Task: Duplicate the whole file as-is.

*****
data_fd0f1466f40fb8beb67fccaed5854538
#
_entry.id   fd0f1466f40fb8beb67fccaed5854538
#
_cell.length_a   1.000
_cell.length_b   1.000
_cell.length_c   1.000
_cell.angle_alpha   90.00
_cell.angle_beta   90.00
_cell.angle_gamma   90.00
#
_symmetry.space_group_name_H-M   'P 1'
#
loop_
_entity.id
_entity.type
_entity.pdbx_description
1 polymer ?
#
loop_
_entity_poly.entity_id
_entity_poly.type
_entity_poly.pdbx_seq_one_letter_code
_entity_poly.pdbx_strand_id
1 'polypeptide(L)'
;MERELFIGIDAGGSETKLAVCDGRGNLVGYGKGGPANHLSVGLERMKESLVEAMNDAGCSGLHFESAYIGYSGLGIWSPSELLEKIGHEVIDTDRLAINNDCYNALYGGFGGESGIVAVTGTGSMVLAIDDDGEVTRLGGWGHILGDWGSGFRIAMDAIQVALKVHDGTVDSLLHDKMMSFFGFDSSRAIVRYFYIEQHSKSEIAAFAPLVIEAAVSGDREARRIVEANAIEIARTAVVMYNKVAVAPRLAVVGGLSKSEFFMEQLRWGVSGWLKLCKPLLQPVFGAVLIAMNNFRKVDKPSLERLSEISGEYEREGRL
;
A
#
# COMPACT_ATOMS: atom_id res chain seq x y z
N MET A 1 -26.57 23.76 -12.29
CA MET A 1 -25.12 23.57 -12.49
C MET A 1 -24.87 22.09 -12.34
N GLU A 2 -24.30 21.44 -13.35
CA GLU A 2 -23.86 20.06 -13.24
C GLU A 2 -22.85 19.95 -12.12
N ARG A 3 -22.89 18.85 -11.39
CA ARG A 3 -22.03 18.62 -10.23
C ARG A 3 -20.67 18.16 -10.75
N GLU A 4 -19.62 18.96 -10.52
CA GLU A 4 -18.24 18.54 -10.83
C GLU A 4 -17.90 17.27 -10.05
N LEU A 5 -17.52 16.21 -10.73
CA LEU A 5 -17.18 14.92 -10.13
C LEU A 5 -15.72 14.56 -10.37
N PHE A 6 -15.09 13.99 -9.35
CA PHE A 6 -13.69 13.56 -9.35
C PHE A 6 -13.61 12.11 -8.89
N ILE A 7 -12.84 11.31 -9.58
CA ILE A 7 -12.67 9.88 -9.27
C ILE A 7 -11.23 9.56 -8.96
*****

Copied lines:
data_fd0f1466f40fb8beb67fccaed5854538
#
_entry.id   fd0f1466f40fb8beb67fccaed5854538
#
_cell.length_a   1.000
_cell.length_b   1.000
_cell.length_c   1.000
_cell.angle_alpha   90.00
_cell.angle_beta   90.00
_cell.angle_gamma   90.00
#
_symmetry.space_group_name_H-M   'P 1'
#
loop_
_entity.id
_entity.type
_entity.pdbx_description
1 polymer ?
#
loop_
_entity_poly.entity_id
_entity_poly.type
_entity_poly.pdbx_seq_one_letter_code
_entity_poly.pdbx_strand_id
1 'polypeptide(L)'
;MERELFIGIDAGGSETKLAVCDGRGNLVGYGKGGPANHLSVGLERMKESLVEAMNDAGCSGLHFESAYIGYSGLGIWSPSELLEKIGHEVIDTDRLAINNDCYNALYGGFGGESGIVAVTGTGSMVLAIDDDGEVTRLGGWGHILGDWGSGFRIAMDAIQVALKVHDGTVDSLLHDKMMSFFGFDSSRAIVRYFYIEQHSKSEIAAFAPLVIEAAVSGDREARRIVEANAIEIARTAVVMYNKVAVAPRLAVVGGLSKSEFFMEQLRWGVSGWLKLCKPLLQPVFGAVLIAMNNFRKVDKPSLERLSEISGEYEREGRL
;
A
#
# COMPACT_ATOMS: atom_id res chain seq x y z
N MET A 1 -26.57 23.76 -12.29
CA MET A 1 -25.12 23.57 -12.49
C MET A 1 -24.87 22.09 -12.34
N GLU A 2 -24.30 21.44 -13.35
CA GLU A 2 -23.86 20.06 -13.24
C GLU A 2 -22.85 19.95 -12.12
N ARG A 3 -22.89 18.85 -11.39
CA ARG A 3 -22.03 18.62 -10.23
C ARG A 3 -20.67 18.16 -10.75
N GLU A 4 -19.62 18.96 -10.52
CA GLU A 4 -18.24 18.54 -10.83
C GLU A 4 -17.90 17.27 -10.05
N LEU A 5 -17.52 16.21 -10.73
CA LEU A 5 -17.18 14.92 -10.13
C LEU A 5 -15.72 14.56 -10.37
N PHE A 6 -15.09 13.99 -9.35
CA PHE A 6 -13.69 13.56 -9.35
C PHE A 6 -13.61 12.11 -8.89
N ILE A 7 -12.84 11.31 -9.58
CA ILE A 7 -12.67 9.88 -9.27
C ILE A 7 -11.23 9.56 -8.96